Although these Medicare patients could demand that everything possible be done to extend their lives until the last minute, polls and studies indicate that more than two-thirds would use the living wills to reject both heroic measures and more standard forms of last-minute care. And if two-thirds of the nearly two million Medicare patients who die each year did just that it would save Medicare a lot of money.
But by making living wills mandatory for Medicare patients Congress would do more than just cut costs. It would also help patients to regain control of their final days, avoid suffering, and maintain their dignity. It would cut health costs, in other words, while empowering patients rather than hurting them.
A First Step
The federal government is no stranger to the advantages of living wills. The Patient Self-Determination Act of 1990 requires health providers working with Medicare or Medicaid to ask patients whether they have living wills upon admission and, if they don't, to offer them an opportunity to execute one. But the 1990 bill didn't go far enough. Although approximately 20 percent of Medicare patients now sign living wills, there is only a small chance that anyone will take the documents seriously.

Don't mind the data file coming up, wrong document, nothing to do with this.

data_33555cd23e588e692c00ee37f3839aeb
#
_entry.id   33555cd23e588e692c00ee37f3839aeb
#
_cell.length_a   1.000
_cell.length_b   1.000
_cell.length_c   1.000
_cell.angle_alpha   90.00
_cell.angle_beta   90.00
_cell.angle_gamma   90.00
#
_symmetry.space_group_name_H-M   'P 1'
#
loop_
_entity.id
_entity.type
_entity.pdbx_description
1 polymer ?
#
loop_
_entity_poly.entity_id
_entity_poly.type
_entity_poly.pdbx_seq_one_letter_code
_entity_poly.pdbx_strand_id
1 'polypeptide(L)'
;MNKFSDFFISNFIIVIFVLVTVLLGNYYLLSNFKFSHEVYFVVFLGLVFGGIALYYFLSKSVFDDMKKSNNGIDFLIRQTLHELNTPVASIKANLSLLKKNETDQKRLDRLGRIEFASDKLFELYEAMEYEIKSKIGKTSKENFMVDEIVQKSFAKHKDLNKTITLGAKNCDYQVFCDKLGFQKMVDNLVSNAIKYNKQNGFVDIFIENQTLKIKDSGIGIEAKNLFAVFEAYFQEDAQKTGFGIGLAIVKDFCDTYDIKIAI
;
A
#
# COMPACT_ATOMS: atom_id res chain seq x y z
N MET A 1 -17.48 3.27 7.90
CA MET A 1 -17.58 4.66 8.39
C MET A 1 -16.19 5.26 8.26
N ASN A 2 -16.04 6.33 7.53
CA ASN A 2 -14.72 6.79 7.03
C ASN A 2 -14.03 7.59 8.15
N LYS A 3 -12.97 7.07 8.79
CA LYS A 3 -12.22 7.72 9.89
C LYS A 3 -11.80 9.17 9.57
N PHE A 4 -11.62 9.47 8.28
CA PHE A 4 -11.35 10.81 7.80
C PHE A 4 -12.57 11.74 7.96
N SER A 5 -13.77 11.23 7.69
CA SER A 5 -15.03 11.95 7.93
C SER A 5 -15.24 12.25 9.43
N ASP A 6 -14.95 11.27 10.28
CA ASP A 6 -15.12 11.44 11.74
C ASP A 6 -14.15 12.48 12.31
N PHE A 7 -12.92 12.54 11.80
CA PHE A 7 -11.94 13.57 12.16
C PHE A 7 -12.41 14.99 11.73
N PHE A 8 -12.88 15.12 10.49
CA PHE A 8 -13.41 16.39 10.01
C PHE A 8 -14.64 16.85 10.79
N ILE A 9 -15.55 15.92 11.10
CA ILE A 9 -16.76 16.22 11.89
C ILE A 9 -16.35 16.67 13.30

In most cases the patients' doctors never even see the living wills. Patients or their families forget to provide them; doctors and hospital staff don't ask to see them; and health care facilities, especially nursing homes, don't forward copies when patients are transferred elsewhere. One study that looked at the hospitalization of Medicare patients with previously executed living wills found that the doctors and hospital staff failed to find the living wills over 70 percent of the time, even in those cases where a living will would have directly applied because of patient incapacity.